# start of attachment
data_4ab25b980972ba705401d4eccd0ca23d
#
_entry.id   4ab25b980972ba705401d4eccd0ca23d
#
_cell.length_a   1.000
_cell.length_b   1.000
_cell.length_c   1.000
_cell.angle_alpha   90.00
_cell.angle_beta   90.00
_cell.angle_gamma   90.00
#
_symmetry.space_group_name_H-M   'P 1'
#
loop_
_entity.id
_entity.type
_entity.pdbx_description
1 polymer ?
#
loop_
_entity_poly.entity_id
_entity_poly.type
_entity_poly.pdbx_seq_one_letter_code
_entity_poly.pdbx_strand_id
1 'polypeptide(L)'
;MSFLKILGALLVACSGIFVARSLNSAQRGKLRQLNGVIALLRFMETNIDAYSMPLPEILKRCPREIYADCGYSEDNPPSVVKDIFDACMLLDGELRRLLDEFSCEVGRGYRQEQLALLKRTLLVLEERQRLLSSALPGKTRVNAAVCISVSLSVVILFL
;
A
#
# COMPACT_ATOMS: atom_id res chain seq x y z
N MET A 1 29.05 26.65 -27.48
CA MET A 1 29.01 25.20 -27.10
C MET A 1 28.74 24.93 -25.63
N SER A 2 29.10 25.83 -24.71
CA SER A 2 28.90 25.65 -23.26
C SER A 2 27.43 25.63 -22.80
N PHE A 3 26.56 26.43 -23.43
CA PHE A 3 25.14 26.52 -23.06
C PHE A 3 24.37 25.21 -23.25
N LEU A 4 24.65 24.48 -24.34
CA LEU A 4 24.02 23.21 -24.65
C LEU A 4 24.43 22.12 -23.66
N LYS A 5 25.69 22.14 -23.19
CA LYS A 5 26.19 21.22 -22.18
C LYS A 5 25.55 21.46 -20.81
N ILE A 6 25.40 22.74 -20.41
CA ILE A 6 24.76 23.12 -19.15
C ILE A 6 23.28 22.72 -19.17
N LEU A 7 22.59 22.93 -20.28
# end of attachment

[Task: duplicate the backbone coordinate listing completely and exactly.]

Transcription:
data_4ab25b980972ba705401d4eccd0ca23d
#
_entry.id   4ab25b980972ba705401d4eccd0ca23d
#
_cell.length_a   1.000
_cell.length_b   1.000
_cell.length_c   1.000
_cell.angle_alpha   90.00
_cell.angle_beta   90.00
_cell.angle_gamma   90.00
#
_symmetry.space_group_name_H-M   'P 1'
#
loop_
_entity.id
_entity.type
_entity.pdbx_description
1 polymer ?
#
loop_
_entity_poly.entity_id
_entity_poly.type
_entity_poly.pdbx_seq_one_letter_code
_entity_poly.pdbx_strand_id
1 'polypeptide(L)'
;MSFLKILGALLVACSGIFVARSLNSAQRGKLRQLNGVIALLRFMETNIDAYSMPLPEILKRCPREIYADCGYSEDNPPSVVKDIFDACMLLDGELRRLLDEFSCEVGRGYRQEQLALLKRTLLVLEERQRLLSSALPGKTRVNAAVCISVSLSVVILFL
;
A
#
# COMPACT_ATOMS: atom_id res chain seq x y z
N MET A 1 29.05 26.65 -27.48
CA MET A 1 29.01 25.20 -27.10
C MET A 1 28.74 24.93 -25.63
N SER A 2 29.10 25.83 -24.71
CA SER A 2 28.90 25.65 -23.26
C SER A 2 27.43 25.63 -22.80
N PHE A 3 26.56 26.43 -23.43
CA PHE A 3 25.14 26.52 -23.06
C PHE A 3 24.37 25.21 -23.25
N LEU A 4 24.65 24.48 -24.34
CA LEU A 4 24.02 23.21 -24.65
C LEU A 4 24.43 22.12 -23.66
N LYS A 5 25.69 22.14 -23.19
CA LYS A 5 26.19 21.22 -22.18
C LYS A 5 25.55 21.46 -20.81
N ILE A 6 25.40 22.74 -20.41
CA ILE A 6 24.76 23.12 -19.15
C ILE A 6 23.28 22.72 -19.17
N LEU A 7 22.59 22.93 -20.28